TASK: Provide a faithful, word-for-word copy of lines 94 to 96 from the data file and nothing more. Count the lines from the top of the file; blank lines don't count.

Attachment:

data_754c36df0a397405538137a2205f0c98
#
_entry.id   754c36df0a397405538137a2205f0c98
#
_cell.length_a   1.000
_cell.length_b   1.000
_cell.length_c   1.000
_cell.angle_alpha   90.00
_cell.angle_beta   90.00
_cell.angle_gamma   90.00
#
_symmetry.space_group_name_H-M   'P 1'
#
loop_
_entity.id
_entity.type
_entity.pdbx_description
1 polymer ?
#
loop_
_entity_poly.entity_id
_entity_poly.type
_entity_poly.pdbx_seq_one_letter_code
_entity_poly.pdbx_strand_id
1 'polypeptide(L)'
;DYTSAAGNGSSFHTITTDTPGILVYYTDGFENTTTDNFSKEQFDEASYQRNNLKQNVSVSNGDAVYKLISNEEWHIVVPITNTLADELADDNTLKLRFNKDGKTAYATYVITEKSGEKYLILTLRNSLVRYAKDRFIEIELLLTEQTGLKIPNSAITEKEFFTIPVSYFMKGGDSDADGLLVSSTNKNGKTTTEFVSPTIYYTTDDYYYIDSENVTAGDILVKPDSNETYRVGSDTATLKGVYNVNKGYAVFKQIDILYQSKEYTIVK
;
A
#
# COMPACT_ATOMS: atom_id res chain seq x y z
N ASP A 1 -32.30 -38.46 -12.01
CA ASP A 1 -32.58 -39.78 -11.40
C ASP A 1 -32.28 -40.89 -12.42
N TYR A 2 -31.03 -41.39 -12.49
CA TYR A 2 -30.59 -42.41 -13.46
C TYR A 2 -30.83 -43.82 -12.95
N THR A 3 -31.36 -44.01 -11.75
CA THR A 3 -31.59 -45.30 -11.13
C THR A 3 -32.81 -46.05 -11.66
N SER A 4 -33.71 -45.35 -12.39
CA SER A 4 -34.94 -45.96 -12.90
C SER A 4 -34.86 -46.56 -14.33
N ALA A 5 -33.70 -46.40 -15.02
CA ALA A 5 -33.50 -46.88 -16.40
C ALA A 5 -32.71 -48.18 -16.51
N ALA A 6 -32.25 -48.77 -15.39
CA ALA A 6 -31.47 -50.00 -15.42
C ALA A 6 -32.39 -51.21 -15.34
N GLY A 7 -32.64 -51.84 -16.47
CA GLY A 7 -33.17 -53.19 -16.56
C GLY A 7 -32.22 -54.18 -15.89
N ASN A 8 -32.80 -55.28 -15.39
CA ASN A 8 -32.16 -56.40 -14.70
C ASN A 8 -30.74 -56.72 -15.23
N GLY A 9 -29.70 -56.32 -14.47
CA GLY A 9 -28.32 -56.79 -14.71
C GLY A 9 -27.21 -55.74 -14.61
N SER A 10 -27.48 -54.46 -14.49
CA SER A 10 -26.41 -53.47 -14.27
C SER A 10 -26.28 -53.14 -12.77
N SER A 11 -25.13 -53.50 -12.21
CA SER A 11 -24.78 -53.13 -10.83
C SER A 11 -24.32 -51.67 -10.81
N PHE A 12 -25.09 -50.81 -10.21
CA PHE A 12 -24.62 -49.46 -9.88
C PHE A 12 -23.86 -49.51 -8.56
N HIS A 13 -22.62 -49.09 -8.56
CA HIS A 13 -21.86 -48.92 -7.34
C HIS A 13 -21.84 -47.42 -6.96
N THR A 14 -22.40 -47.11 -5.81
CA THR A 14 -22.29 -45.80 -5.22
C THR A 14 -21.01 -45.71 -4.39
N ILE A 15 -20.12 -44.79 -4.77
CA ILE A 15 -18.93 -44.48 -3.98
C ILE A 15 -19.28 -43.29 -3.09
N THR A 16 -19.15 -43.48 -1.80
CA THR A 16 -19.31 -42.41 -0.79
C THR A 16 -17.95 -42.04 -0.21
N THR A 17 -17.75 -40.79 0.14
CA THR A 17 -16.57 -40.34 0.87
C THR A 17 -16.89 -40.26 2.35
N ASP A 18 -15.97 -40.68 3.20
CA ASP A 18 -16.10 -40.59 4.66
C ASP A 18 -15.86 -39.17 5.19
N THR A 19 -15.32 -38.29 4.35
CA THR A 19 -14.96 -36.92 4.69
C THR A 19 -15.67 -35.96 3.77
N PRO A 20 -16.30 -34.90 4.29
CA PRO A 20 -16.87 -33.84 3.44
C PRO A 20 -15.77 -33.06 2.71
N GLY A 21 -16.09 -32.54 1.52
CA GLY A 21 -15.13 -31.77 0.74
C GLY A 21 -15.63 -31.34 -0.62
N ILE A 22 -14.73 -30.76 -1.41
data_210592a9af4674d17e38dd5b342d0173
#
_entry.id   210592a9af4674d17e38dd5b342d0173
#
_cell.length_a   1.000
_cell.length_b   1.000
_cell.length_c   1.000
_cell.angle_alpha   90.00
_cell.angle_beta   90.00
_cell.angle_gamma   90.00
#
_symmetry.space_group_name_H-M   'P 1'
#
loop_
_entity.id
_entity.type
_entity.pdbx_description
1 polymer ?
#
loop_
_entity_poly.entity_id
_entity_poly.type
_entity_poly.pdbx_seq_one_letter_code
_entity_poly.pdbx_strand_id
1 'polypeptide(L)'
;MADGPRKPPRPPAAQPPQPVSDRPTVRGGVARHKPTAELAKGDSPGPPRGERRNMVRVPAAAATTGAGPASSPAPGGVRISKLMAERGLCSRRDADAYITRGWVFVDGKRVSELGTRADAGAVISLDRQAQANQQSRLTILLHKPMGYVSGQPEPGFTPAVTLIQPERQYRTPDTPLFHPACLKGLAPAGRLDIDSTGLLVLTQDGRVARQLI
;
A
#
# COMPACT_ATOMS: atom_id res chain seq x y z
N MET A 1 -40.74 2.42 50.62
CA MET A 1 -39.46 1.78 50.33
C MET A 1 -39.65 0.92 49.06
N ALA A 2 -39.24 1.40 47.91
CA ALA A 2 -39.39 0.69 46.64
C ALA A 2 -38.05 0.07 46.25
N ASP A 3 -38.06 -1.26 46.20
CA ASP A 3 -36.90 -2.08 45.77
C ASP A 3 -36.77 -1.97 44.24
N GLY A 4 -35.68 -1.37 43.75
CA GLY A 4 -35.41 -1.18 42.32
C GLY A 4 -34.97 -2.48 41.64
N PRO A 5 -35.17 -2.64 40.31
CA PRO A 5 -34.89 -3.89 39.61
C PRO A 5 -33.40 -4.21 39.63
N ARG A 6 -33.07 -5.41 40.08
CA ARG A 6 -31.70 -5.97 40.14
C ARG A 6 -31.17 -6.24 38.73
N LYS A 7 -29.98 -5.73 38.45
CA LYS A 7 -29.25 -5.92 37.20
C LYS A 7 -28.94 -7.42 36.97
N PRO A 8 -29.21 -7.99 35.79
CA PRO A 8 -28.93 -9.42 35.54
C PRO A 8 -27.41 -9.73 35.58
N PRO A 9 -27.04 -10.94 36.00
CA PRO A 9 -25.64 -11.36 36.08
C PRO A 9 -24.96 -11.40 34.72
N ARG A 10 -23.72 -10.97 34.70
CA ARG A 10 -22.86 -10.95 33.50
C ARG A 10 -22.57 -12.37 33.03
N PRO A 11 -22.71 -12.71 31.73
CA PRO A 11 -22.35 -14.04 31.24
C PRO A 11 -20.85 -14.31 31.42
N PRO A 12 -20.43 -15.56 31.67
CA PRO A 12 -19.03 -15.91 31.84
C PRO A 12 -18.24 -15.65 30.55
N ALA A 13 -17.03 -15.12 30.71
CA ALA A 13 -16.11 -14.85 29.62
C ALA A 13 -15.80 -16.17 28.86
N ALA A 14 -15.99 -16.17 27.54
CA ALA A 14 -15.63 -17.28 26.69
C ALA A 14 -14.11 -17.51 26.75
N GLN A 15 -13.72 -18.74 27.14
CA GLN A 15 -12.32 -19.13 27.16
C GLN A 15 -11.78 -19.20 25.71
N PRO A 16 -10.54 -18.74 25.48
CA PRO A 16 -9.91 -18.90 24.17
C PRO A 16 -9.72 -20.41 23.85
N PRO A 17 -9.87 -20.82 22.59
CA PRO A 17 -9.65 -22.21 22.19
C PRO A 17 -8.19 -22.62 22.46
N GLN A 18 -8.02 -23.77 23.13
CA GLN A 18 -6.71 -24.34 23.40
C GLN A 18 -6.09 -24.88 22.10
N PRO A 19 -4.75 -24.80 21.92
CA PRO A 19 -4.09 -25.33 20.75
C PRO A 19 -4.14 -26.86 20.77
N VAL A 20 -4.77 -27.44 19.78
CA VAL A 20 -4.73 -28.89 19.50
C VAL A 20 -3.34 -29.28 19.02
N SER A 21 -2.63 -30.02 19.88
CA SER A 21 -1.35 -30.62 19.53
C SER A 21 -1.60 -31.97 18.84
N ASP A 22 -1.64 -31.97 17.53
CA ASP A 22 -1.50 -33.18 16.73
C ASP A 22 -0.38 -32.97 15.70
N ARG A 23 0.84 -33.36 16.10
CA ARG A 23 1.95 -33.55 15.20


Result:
N ILE A 22 -14.73 -30.76 -1.41
data_210592a9af4674d17e38dd5b342d0173
#